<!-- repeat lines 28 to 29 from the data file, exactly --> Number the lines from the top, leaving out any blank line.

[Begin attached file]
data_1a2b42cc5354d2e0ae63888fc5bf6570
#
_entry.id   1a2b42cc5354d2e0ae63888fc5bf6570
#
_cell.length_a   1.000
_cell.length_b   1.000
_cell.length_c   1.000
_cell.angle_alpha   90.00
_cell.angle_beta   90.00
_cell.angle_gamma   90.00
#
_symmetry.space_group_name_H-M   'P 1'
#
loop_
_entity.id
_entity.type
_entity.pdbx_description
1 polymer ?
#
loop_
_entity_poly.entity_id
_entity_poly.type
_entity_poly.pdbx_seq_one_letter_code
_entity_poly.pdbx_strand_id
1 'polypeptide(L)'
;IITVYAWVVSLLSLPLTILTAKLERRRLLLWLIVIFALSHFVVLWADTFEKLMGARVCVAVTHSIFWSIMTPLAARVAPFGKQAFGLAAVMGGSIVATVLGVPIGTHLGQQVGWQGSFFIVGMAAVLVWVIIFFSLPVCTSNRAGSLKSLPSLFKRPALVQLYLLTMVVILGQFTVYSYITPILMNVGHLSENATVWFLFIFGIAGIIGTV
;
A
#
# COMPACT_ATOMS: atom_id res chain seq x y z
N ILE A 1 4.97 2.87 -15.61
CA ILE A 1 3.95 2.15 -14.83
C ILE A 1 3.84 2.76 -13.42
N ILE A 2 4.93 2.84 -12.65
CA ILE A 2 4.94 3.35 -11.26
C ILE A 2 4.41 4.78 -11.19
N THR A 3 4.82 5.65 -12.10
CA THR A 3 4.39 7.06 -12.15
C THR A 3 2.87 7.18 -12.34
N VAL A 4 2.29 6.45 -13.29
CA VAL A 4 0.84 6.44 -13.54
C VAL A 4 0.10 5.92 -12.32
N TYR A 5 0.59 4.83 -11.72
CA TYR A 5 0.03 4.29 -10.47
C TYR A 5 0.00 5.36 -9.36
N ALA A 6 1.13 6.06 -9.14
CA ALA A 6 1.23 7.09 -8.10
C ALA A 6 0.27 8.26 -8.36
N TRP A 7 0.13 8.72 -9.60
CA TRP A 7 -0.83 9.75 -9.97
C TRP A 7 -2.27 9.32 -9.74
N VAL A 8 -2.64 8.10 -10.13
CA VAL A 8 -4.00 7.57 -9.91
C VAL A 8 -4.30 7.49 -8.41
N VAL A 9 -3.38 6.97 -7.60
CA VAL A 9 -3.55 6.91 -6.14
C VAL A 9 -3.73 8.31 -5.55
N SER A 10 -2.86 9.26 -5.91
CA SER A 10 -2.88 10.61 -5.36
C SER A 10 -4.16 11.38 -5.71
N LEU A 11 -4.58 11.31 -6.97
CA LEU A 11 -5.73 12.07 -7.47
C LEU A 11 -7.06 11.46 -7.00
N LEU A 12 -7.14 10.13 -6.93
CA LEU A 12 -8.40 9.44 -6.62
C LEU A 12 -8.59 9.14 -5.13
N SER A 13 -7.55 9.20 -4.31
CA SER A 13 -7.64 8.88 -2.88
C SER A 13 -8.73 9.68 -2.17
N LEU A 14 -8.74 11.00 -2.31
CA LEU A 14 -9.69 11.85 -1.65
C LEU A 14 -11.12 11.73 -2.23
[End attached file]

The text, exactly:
A
#